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In the last few years, a new non-pharmacological treatment, termed apheresis, has been developed to lessen the burden of ulcerative colitis (UC). Several methods can be used to establish treatment recommendations, but over the last decade an informal collaboration group of guideline developers, methodologists, and clinicians has developed a more sensible and transparent approach known as the Grading of Recommendations, Assessment, Development and Evaluation (GRADE). GRADE has mainly been used in clinical practice guidelines and systematic reviews. The aim of the present study is to describe the use of this approach in the development of recommendations for a new health technology, and to analyse the strengths, weaknesses, opportunities, and threats found when doing so.
A systematic review of the use of apheresis for UC treatment was performed in June 2004 and updated in May 2008. Two related clinical questions were selected, the outcomes of interest defined, and the quality of the evidence assessed. Finally, the overall quality of each question was taken into account to formulate recommendations following the GRADE approach. To evaluate this experience, a SWOT (strengths, weaknesses, opportunities and threats) analysis was performed to enable a comparison with our previous experience with the SIGN (Scottish Intercollegiate Guidelines Network) method.
Application of the GRADE approach allowed recommendations to be formulated and the method to be clarified and made more explicit and transparent. Two weak recommendations were proposed to answer to the formulated questions. Some challenges, such as the limited number of studies found for the new technology and the difficulties encountered when searching for the results for the selected outcomes, none of which are specific to GRADE, were identified. GRADE was considered to be a more time-consuming method, although it has the advantage of taking into account patient values when defining and grading the relevant outcomes, thereby avoiding any influence from literature precedents, which could be considered to be a strength of this method.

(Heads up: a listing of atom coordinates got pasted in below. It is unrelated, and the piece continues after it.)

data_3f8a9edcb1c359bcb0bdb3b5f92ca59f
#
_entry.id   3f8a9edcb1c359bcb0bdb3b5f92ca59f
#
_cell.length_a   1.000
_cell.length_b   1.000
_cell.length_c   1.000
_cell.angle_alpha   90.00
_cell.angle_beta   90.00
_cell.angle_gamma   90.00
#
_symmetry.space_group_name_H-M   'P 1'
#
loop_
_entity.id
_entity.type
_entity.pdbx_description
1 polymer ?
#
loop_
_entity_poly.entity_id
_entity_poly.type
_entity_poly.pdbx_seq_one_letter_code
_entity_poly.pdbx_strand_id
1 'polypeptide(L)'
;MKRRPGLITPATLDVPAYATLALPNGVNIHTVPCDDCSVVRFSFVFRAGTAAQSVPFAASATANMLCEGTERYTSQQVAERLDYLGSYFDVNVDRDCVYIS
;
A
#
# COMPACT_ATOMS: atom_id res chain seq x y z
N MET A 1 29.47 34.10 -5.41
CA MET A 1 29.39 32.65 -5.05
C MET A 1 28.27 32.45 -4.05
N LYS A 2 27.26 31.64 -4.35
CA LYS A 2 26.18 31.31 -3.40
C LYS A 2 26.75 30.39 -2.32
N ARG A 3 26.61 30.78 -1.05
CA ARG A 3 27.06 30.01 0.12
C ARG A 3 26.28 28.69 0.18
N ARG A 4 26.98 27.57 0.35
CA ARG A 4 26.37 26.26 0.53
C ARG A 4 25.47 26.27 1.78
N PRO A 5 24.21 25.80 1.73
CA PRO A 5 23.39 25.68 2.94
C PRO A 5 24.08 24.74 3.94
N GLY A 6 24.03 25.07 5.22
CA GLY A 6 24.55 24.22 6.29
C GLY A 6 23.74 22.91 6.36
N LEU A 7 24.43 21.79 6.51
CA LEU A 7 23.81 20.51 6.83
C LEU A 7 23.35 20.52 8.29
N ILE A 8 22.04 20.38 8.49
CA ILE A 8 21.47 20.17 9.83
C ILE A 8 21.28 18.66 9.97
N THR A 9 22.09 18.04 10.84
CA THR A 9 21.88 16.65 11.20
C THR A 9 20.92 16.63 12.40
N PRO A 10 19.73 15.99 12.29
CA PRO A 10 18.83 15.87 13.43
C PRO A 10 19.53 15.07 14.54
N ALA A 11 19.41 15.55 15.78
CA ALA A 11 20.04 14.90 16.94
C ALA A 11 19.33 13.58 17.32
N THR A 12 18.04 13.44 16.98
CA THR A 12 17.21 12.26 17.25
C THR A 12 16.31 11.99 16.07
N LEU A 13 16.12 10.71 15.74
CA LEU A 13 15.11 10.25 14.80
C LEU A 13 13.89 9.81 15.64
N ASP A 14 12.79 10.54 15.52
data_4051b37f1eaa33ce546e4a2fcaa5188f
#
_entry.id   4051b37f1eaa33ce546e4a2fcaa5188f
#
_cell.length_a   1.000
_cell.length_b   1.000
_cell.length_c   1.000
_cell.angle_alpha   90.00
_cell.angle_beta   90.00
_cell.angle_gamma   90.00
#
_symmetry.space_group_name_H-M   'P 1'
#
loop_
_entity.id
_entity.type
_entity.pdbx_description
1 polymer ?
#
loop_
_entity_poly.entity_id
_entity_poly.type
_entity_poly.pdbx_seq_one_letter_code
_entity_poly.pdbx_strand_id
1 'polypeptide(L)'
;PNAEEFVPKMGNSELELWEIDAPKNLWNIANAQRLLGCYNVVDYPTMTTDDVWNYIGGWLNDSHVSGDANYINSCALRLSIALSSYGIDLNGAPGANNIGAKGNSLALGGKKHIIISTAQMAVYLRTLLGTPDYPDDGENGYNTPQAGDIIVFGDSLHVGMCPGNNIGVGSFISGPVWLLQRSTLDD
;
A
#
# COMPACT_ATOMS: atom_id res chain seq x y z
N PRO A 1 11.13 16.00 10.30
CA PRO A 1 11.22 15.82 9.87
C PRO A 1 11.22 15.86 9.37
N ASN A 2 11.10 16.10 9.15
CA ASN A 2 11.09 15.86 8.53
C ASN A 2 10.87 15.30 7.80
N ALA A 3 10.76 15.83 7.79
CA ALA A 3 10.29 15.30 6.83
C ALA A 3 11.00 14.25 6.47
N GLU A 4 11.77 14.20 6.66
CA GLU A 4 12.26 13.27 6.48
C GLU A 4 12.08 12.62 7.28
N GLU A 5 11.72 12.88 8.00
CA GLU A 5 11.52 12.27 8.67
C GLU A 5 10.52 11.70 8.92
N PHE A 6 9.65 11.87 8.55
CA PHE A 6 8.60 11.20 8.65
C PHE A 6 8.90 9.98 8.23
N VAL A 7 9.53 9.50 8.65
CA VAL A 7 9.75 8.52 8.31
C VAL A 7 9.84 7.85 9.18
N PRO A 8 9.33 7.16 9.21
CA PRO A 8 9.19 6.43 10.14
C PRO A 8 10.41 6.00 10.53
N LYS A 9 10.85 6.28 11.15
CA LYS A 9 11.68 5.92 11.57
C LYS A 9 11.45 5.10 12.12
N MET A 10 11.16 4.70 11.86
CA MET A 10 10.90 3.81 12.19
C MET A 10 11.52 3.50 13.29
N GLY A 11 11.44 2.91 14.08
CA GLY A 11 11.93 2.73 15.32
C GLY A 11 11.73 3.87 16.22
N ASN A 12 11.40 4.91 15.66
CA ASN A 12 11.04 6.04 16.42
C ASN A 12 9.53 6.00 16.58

The GRADE approach could be appropriate for making the recommendation development process for Health Technology Assessment (HTA) reports more explicit, especially with regard to new technologies.
Ulcerative colitis (UC) is a chronic disease of the colonic mucosa that is commonly treated with corticosteroid therapy to achieve clinical remission. Corticosteroids are used empirically in patients with moderate-to-severe UC despite the fact that relapse in patients who initially responded to these drugs is common. In addition, steroid therapy is associated with frequent side effects, especially when used for a long time . In the last few years, a new non-pharmacological treatment, termed apheresis, has been reported to produce similar results to those obtained with corticosteroids in terms of disease remission [2-6].
Apheresis devices lower the elevated blood leukocyte and platelet levels found in active UC resulting from the activation behaviour and increased survival time of these blood components . Leukocytapheresis (LCAP) and granulocytapheresis (GCAP) are the most frequently used apheresis treatments , which usually involve five sessions (one per week), although one or two sessions per week can be used for a period of time ranging from five to ten weeks [1,2,4,5,9,10]. However, the number of sessions can vary depending on the severity of the disease or the response to corticosteroid treatment, thus making the comparison of different studies somewhat difficult . Hanai et al. reported that patients with severe active UC who were corticosteroid-naïve responded readily to granulocyte-monocyte apheresis (GMA), thereby avoiding steroid therapy . These observations indicate that GMA might be a substitute for corticosteroid treatment in these patients, thereby allowing them to avoid the possible side effects of these drugs.